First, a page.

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5th July 1921, Page 11
5th July 1921
Page 11
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Which of the following most accurately describes the problem?

The Single Vehicle for Carrying Passengers and/or Goods. A Vehicle for Station Work and in the Service of Sanatoria.

THE COUNTRY carrier has, since the armistice, been rapidly changing over from horse to motor power. He is following the lead which, on those visits to the towns which serve to link the business and shopping centres with the straggling countryeide, he finds is being set to men of his class, and by following the lead himself he is setting one to those for whom he provides such useful

service. • We have oftimea called attention to the requirements of the country carrier, and at the Royal Show it was most interesting to observe how thoroughly he is being catered for in certainly one quarter. This attempt to meet his needs is not going to be successful without a great deal of thought and study on the part of the body designer ; without almost an intimate knowledge of the demands made upon the country carrier by his patrons and those who employ his services.

We have had the privilege of knowing what was in the minds of Henry Garner, Ltd., of Moseley Motor Works, Birmingham, and when we saw the outcome at the Derby Show (for which the first example was hurried through), we had to i.nifese that the vehicle was eminently sound and practicable, and that we could not suggest any improvement—except in those details to which the designers and triekers had already given attention, details which, in fact, arose out of the rush to get the vehicle ready for tfie Show. I he vehicle is erected on a Mode) 15 30-40 cwt. Garner. chassis, which has a four-cylindered engine, a three-speed gear box, and a double reduction rear axle with dual solid tyres. The body is designed as a front entrance passenger vehicle, a roomy doorway beside the driver giving ready access from the kerb. At the rear there is a crutch or tailboard which carries a folding step, so that an alternative entrance or exit is available for passengers, who normally,

'however; would use the front entrance. The space between the crateh and the roof is closed in by curtains having celluloid windows, and capable of being fastened by turn buttons and of being rolled upwards or diagonally and then fastened by straps. The cratch is arranged to be held in a horizontal position by chains, and if, as isintended, the step which is fitted upon it be sunk so as to offer a level service, the horizontal crateh will be available for supporting a portion of a bulky load.

The driver's seat is wide enough to accommodate a couple of passengers beside the driver, and the latter has a large window behind him, commanding a complete view of the interior. Inside there are five rows of folding seats, each of which will carry four persons with absolute comfort, for the interior width is only an inch or so less than 6 ft. The gangway is staggered, occupying the space of the second seat from the left in the case of the first two rows, whilst it occupies the space of the third seat from the left in the case of the last three

rows. This serves to distribute the weight more evenly when the load is not a full one.

Each seat is provided with a back rest, which is also made to fold, and, hinged on to the single seat—which results in each row from the provision of the gangway—is a bridge seat, which closes the gap in the row and thus accommodates the fourth passenger in the row. The seats are supported by strong, hinged cross-legs cast in metal, spike feet dropping into holes in iron plates screwed to the floor. The seats fold upwards (the back having first been folded down), and are strapped to the window frames. Thus, any possible combination of seating accommodation or open space can be provided up to 22 passengers or 30 cwt. of goods, or any proportion of both. When the seats are folded up and secured, the whole of the interior is available to the full width of the rear opening, as the seats lie well back and do not produce obstructive projections. .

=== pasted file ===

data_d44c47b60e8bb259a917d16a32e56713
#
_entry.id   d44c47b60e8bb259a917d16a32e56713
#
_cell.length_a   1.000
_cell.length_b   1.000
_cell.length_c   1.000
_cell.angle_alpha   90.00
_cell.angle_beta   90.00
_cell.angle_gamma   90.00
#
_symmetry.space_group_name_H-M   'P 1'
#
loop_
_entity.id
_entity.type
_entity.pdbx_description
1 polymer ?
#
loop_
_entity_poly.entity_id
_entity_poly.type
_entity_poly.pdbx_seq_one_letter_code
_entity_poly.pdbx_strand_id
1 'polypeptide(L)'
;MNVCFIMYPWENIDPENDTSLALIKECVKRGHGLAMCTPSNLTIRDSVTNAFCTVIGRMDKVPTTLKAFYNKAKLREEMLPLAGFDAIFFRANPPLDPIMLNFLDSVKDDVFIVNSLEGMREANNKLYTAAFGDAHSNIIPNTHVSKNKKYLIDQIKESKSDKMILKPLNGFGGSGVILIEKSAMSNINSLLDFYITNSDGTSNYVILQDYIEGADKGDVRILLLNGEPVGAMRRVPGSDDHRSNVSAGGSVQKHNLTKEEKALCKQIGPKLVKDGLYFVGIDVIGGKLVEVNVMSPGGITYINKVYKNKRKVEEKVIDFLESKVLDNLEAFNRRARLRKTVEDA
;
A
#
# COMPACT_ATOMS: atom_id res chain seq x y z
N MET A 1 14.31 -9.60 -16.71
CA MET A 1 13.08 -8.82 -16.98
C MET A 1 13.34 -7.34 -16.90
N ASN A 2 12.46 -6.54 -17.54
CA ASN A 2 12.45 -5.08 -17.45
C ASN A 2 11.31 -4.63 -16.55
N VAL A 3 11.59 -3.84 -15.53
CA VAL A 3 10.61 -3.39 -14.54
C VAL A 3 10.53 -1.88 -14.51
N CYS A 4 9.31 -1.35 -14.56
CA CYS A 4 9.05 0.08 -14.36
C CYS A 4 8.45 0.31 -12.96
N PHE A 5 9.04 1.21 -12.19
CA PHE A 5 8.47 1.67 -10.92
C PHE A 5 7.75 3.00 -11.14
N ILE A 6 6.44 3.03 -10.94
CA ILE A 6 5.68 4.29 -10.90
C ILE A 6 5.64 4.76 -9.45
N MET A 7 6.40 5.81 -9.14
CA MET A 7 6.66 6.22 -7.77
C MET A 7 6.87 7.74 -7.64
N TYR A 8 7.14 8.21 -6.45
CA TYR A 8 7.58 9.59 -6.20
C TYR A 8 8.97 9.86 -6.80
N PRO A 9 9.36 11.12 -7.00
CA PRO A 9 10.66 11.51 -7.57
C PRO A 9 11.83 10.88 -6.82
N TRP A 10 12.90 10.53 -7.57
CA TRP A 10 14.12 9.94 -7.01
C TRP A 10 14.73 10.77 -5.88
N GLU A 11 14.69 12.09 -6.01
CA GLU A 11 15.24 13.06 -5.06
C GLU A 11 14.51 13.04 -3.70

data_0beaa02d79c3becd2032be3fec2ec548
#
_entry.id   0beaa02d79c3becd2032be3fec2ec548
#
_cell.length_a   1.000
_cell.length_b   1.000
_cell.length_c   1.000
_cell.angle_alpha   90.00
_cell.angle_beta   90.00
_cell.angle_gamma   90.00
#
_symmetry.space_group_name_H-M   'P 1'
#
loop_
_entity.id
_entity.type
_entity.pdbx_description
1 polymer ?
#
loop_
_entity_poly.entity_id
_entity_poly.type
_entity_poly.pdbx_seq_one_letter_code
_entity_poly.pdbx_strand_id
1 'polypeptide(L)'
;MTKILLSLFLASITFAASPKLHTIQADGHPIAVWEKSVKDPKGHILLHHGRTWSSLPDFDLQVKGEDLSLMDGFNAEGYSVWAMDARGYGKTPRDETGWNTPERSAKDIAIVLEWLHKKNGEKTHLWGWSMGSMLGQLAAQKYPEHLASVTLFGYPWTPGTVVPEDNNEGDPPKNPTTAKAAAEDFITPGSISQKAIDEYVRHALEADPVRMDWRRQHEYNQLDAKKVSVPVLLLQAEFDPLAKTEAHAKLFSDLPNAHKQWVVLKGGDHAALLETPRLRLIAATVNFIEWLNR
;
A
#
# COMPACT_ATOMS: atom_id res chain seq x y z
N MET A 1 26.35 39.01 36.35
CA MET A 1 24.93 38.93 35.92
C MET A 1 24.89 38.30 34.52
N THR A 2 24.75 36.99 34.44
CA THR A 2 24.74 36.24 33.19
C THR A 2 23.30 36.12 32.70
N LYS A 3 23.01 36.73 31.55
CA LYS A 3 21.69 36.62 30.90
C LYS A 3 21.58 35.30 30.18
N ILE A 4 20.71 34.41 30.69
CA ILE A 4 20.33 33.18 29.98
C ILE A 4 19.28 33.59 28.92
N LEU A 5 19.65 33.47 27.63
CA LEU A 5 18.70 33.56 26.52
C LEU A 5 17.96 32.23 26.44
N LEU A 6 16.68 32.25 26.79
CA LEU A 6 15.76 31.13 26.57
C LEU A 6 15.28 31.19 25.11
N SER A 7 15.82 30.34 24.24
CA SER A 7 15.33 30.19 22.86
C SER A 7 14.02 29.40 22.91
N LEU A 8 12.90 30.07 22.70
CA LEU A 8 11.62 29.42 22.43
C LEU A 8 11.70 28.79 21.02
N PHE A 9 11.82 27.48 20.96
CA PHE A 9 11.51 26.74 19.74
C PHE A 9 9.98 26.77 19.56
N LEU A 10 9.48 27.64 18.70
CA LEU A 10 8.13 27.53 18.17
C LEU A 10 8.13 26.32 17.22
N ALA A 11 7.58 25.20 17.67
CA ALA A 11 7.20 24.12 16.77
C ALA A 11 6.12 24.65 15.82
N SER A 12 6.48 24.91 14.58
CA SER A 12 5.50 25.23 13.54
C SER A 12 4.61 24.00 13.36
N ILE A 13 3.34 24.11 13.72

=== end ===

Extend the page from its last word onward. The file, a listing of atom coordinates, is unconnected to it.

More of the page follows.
The windows are interesting. The whole of the side above the waist rail is used for lighting, the frame pillars being narrow.. Four large lights are thus provided on either side, and each opening is equipped with a -flexible window of leather with celluloid panels, each window having a iiexible but firm edge. These windows are carried in channels, ang can be.slid up to any position from full open to completely dosed. Springs in the channels make the windows weather-tight, and the space left at the top curvature of the window provides for ventilation without entailing any draught. The windows cannut rattle, nor can the seats, when folded up and strapped in place (or, of eourse, when in use l). Thus, the nuisance of noises is avoided.

On the roof is a stout luggage rail closed with wire mesh, and in front of the driver's seat is a plate glass windscreen; the top right-Isand portion of which opens on gradients. A movable partition is provided to shut off passengers from goods when so desired.

The body space provided is 11 ft. by 6 ft., the overall length from the dashboard being 14 ft. 8 ins. The price of the vehicle complete is £855, whilst for the body alone it is £260.

Besides country carriers' work, we see a big future for such a vehicle for the station work of country estates (for a small extra cost the seats can be upholstered), for use at seaside resorts, for the service of sanatoria, which are invariably situated some dista.nee from a railwayl and for garage proprietors and transport owners who wish to cater for all classes of trade, and to do so on a small capital outay.


Organisations: Service of Sanatoria
Locations: Birmingham

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